I’m pleased to announce that at long last, West Virginia now has a local Collaborative Law Practice Group.  I’m very excited, but perhaps you are wondering, what is that?

Collaborative Law is a new and growing way of approaching legal problems with collaboration rather than adversity.  In the late 1980’s a number of lawyers grew skeptical that the adversarial process was the best way to resolve conflicts, especially those that involve families.  This group of lawyers, lead primarily by Stu Webb, began to develop a new way of approaching conflict using collaboration.  Instead of relying on judges to make the decisions, collaborative law allows the parties to work together to find ways to resolve the conflict. In other words, we work to build bridges to keep families together, even when the parents are no longer married.

In collaborative divorce, this is often accomplished through a series of meetings with the two parties and their attorneys.  In most cases, the parties also include a financial neutral who works with the parties and their attorneys to find ways to maximize the resources available to the family.  Some families also include conflict coaches or child specialists in their collaborative meetings.

One advantage of collaborative divorce is that it often produces superior outcomes, since the parties and not third parties, make the decision.  Collaborative divorce also tends to be less expensive than litigation. 

One of the difficulties with collaborative divorce is that most attorneys are trained in law school only in adversarial processes.  The International Academy of Collaborative Professionals has developed training programs that build on those skills and retrain lawyers to work in this collaborative format.  The training requires over twenty hours of specific training and continuing education on the collaborative process.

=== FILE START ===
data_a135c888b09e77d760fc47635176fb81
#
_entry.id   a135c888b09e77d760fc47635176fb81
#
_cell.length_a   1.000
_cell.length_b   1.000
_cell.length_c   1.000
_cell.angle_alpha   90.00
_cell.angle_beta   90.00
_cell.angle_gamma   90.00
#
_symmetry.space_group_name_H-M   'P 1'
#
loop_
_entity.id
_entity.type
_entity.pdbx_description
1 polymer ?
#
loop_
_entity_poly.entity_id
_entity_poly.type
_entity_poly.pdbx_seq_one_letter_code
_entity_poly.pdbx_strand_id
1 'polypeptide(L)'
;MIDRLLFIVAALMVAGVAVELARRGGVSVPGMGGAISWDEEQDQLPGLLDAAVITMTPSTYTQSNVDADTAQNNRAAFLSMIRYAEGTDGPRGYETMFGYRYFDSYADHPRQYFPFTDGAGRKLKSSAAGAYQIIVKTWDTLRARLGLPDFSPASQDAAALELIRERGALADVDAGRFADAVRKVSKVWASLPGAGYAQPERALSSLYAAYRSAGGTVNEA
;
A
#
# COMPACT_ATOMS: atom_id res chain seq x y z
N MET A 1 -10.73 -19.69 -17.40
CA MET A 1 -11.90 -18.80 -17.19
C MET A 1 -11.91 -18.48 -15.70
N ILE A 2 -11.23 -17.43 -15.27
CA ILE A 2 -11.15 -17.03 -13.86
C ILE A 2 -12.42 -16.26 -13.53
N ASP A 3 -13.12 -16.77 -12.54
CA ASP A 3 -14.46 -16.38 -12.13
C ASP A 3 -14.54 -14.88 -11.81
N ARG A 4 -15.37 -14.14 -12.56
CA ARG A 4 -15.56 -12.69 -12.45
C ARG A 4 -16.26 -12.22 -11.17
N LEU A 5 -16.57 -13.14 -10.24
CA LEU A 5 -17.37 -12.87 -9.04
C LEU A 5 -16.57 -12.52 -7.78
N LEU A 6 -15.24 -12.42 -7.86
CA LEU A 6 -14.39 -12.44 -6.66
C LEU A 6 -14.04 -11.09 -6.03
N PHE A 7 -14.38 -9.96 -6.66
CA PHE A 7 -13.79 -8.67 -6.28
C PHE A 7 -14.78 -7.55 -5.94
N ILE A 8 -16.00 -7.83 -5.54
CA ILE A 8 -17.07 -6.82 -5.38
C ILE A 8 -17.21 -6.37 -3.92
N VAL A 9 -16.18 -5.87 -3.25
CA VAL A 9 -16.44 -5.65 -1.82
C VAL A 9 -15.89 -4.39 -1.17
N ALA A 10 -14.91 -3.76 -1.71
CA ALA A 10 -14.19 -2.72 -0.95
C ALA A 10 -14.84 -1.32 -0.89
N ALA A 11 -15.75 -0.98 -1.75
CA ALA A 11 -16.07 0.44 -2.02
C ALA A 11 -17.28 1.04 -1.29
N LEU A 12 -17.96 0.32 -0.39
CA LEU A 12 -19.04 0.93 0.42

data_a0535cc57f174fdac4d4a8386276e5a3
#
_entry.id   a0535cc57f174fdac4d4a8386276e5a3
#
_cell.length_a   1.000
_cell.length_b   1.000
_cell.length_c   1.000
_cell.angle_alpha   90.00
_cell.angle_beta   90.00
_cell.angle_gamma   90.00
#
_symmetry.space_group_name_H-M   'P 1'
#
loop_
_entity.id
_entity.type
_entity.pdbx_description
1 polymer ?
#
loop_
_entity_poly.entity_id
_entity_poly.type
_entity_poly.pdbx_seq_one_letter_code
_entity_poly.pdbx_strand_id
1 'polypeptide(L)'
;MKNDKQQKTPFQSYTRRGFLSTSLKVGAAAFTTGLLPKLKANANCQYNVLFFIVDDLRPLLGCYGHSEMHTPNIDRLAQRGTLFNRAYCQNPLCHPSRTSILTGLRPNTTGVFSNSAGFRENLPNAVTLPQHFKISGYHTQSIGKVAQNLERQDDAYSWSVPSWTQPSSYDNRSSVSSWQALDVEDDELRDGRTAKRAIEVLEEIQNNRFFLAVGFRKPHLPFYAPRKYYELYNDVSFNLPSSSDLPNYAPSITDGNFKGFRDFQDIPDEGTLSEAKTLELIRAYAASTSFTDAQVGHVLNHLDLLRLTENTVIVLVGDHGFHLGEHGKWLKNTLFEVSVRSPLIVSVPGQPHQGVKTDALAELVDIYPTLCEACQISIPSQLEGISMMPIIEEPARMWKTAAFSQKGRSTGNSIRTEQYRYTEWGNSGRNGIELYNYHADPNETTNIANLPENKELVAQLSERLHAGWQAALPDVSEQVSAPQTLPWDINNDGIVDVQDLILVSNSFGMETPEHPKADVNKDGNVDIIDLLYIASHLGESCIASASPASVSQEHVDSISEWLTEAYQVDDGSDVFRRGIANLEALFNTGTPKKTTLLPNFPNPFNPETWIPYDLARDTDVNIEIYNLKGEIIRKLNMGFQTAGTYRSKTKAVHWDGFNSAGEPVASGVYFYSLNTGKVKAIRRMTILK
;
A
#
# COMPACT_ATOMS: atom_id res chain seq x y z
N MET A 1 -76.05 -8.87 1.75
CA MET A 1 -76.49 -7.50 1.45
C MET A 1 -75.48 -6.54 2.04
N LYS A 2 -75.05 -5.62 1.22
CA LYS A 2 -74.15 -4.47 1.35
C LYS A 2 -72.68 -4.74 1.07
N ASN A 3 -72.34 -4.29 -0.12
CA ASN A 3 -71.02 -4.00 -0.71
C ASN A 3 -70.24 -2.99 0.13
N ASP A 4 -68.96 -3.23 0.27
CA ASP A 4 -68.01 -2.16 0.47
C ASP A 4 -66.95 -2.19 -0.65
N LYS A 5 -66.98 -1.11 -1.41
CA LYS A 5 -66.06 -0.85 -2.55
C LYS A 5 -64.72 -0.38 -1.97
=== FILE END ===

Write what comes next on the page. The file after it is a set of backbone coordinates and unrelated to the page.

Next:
Prior to last winter, I was the only West Virginia attorney qualified to represent parties in collaborative law.  I am a member of the collaborative practice group in the District of Columbia, but wanted to bring this opportunity to the Mountain State.  Last winter, I was very excited when Martinsburg attorneys Mary Binns-Davis and Jeffrey Molenda joined the roster.

One of the hallmarks of collaborative law is that local groups of collaborative attorneys, financial neutrals, and conflict coaches, organize practice groups to improve their services.  This fall, Mary, Jeff and I formed the first collaborative practice group in West Virginia.  We have a very basic website that we will be developing over the next few months.

What’s next?  We are working to develop workshops on collaborative law for both consumers and professionals.  We will keep you posted as those are scheduled.  Since we all have offices at The Hub in Martinsburg, we will be sponsoring a business mixer after work on January 7, 2016 at The Hub in Martinsburg.  Refreshments will be served and guests will have an opportunity to learn about some of the great benefits of collaborative law. Contact us if you would like to attend the event!

I am very excited to be bringing this important legal service to our community and hope that you will consider collaborative law as a way to approach divorce or custody conflicts.  Please contact me if you have any questions about collaborative divorce.